Tech review: The electric car with the high-tech interior

Polestar 2 offers you a Google-fuelled, digitally assisted experience of driving

Polestar 2

Just a few years ago, if you wanted an electric car you had a choice of a couple of models, and that was it.

Things have changed dramatically since then. Now it is more unusual for a major car brand not to have an electric model or two, and there are a whole range of new brands coming into the Irish market that could shake things up.

Polestar is a relatively new brand to Ireland, having made its debut more than a year ago. The brand is an offshoot of Geely, the Chinese parent company of Volvo, and only makes electric cars, positioning itself firmly for the future of personal vehicles.


You won’t find forecourts full of Polestar cars around the country; the company has a small operation in Sandyford where you can see the car, organise a test drive and put in your order. Everything can be customised, from the power and range – single versus dual-motor, standard versus long-range – to extra packs that allow you to adjust the suspension, improve the sound and add comfort measures such as ventilated seats and heated steering wheel.

The Polestar 2 is, the company says, its volume car, a vehicle that was designed to be quickly produced in the numbers that Polestar needs to get its foothold in the market. You can see the Volvo undertones in the design, although the Polestar 2 feels light years away from the Swedish brand in other respects.

And, as you might expect, Polestar has added a high-tech interior, choosing Google software for its main in-car system. The Android-based system is familiar, bringing apps to your car that you use regularly, and putting them exactly where you need them, when you need them. Want to pick up that podcast on Spotify where you left off earlier? It’s right there in the car. Need to navigate to a saved place on your Google Maps account? You can access it without having to connect your phone to the car – just your Google account. And all your contacts saved to your Google account and other useful information will be available too.

Most of your interaction with Polestar’s in-car tech will come through the built-in screen that sits in the dash. It’s a good size – not too small but not dominating the dash either – and gives you plenty of options for messing about with car settings.

You can also see various bits of information about the car’s performance, through Polestar’s built-in app that shows you the g-forces generated by your acceleration, cornering and so on.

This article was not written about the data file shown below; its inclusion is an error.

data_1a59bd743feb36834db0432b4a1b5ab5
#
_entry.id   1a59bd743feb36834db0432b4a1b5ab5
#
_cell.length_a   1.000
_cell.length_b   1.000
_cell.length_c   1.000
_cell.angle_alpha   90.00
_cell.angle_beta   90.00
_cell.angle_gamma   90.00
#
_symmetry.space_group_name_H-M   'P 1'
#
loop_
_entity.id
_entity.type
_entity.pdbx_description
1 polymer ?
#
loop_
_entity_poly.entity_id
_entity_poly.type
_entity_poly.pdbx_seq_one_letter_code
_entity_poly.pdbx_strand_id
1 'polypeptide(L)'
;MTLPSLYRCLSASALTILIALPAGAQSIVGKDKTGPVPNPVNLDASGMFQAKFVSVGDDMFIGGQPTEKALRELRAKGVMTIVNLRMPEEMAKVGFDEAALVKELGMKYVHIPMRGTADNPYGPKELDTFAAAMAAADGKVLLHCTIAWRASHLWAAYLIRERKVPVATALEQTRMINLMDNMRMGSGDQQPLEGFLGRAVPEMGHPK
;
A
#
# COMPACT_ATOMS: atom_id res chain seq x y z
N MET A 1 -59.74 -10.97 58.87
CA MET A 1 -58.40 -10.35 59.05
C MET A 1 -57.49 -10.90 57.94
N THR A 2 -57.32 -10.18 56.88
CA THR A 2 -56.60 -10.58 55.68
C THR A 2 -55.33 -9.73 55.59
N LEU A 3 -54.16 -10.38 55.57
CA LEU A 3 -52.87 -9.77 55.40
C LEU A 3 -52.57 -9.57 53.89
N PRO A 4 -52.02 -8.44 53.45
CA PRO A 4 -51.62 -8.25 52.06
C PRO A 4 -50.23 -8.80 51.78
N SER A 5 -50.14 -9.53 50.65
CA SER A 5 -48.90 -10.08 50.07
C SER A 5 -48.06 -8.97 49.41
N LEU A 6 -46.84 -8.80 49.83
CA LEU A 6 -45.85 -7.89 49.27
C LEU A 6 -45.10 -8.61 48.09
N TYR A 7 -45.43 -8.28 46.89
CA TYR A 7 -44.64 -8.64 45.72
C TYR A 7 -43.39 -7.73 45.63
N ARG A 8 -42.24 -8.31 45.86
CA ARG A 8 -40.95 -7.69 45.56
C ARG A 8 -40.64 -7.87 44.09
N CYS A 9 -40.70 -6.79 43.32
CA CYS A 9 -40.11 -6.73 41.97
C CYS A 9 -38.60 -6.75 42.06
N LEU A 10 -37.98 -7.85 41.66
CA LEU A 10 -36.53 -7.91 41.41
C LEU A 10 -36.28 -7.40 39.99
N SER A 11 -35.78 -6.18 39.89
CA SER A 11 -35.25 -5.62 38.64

But there will be times when you can’t find what you need. And that’s where the Polestar 2 has a real advantage, Not only can you use Google Assistant to command the Google apps, send messages and search for directions, but you can also use it to find settings or control some of the car’s smart functions. If you can’t find the climate control setting in the car, for example, you can just ask Google to change it for you. Or if you’d rather keep your hands on the wheel, Google can change the volume of your radio or media so you don’t even have to reach for the volume setting yourself.

It’s not an essential feature, but since we’ve all become used to digital assistants at our beck and call, it is nice to have it extended to the car – and in a way that we are familiar with.

And it just works, although the more you use it the more accurate it gets, as is the usual practice with voice assistants.

Google’s mapping prowess is also on display here. You can see the route on the large screen, but the driver display will show the directions too, with turn-by-turn directions appearing right in front of you as you drive.

The key thing Polestar offers though is how it tries to eliminate range anxiety. When you plan a route, the system will tell you – accurately, in my experience – if the car has enough battery range to get you there, what you can expect the battery to have left when you arrive and, if needed, where you can charge along the way. There is very little guesswork here, because the range predictions in the Polestar appear to hold up – even if you are motorway driving. If it says you’ll have 30 per cent of your battery left on arrival, you can count on it being almost bang on.


Android-based software means that most people will be familiar with the main apps that the Polestar 2 relies on, such as Google Maps.

And if you can’t find something, voice commands will help you find your way through the menus.


Accurate voice recognition can take some time to build up if you aren’t already a Google user. And if you are opposed to using Google or another voice interface, then this will not be the car for you.

Everything else

You can add more apps to the system through Polestar’s link to Google’s App Store, so you aren’t stuck with either mirroring your phone or the built-in apps that the car company has chosen for you.


The Polestar 2′s choice of technology makes driving the car a smoother experience.

4 stars

Ciara O'Brien

Ciara O'Brien

Ciara O'Brien is an Irish Times business and technology journalist